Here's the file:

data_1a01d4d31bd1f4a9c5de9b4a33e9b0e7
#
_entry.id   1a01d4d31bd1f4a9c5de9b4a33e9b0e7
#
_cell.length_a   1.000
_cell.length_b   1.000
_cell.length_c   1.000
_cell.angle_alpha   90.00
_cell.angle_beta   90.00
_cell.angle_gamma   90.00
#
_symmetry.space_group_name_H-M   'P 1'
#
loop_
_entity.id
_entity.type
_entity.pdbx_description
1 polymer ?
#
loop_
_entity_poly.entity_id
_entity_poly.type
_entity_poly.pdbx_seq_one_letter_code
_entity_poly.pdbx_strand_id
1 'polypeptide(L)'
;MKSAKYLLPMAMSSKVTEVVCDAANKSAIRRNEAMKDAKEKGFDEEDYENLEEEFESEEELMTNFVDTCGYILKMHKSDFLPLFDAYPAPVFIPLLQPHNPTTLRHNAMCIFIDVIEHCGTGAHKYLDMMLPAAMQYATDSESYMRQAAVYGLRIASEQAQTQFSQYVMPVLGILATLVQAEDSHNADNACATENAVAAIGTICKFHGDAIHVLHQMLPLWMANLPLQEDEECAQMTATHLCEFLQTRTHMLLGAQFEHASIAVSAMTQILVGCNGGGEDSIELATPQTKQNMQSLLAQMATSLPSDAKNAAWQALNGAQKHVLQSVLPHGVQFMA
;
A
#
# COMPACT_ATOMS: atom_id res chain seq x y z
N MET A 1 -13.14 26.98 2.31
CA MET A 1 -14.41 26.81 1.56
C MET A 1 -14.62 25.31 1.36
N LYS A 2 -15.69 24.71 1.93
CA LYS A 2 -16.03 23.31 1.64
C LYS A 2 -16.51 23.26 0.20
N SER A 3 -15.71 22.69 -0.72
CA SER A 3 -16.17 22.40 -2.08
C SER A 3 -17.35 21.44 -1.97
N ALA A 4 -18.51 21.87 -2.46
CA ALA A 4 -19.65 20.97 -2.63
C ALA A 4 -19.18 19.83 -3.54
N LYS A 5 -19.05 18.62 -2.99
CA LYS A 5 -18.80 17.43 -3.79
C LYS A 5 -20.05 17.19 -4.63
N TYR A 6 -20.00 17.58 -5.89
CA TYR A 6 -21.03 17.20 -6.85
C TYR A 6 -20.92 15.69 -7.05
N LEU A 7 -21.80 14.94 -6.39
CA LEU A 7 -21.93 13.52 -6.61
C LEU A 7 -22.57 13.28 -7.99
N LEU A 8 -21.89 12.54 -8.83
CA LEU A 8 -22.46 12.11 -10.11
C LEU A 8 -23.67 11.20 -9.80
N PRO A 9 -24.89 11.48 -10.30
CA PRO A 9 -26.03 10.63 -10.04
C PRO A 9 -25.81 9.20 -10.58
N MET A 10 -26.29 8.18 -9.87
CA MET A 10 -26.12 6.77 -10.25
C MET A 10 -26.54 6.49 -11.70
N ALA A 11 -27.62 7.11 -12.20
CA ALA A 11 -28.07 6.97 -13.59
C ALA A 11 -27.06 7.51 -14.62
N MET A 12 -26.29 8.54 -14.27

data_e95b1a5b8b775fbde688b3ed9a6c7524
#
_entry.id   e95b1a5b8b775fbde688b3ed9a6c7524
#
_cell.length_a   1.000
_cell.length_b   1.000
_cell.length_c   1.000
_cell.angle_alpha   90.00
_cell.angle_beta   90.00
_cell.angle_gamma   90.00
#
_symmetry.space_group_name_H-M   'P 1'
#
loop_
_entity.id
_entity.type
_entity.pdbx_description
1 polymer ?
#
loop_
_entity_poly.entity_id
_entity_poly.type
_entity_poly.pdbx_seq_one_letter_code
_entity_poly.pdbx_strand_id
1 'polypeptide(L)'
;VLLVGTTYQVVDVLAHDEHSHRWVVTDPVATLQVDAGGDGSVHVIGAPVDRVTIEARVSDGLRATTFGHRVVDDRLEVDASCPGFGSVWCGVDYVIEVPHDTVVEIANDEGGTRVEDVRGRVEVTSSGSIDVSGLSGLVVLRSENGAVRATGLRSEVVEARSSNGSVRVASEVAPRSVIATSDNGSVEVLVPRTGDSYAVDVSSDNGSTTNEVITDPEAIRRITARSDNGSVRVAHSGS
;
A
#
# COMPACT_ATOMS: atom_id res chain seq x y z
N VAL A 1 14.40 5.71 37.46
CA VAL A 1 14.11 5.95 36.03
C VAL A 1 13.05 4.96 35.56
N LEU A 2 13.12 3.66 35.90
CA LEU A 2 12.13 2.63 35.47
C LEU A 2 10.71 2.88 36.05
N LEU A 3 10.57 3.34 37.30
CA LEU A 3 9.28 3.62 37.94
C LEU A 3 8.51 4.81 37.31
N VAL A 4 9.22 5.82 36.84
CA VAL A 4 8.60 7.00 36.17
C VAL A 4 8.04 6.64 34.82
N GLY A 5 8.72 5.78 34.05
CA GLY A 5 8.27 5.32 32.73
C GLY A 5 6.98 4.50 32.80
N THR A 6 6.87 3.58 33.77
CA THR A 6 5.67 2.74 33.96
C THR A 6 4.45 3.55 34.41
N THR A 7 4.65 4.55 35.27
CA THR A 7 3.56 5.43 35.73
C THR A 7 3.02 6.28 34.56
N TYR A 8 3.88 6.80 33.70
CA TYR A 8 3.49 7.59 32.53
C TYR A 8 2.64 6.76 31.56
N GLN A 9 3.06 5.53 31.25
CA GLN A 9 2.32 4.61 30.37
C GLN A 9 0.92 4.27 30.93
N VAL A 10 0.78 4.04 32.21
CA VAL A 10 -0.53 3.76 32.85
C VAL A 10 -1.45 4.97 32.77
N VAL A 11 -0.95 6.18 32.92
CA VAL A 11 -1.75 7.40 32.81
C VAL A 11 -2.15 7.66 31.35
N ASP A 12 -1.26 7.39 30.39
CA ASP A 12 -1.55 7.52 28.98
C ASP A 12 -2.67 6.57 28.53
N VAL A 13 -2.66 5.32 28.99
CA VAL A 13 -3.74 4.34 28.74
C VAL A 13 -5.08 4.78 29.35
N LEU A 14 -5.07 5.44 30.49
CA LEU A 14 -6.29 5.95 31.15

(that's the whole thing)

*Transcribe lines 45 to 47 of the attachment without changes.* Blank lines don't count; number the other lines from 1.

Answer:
C LYS A 5 -20.05 17.19 -4.63
N TYR A 6 -20.00 17.58 -5.89
CA TYR A 6 -21.03 17.20 -6.85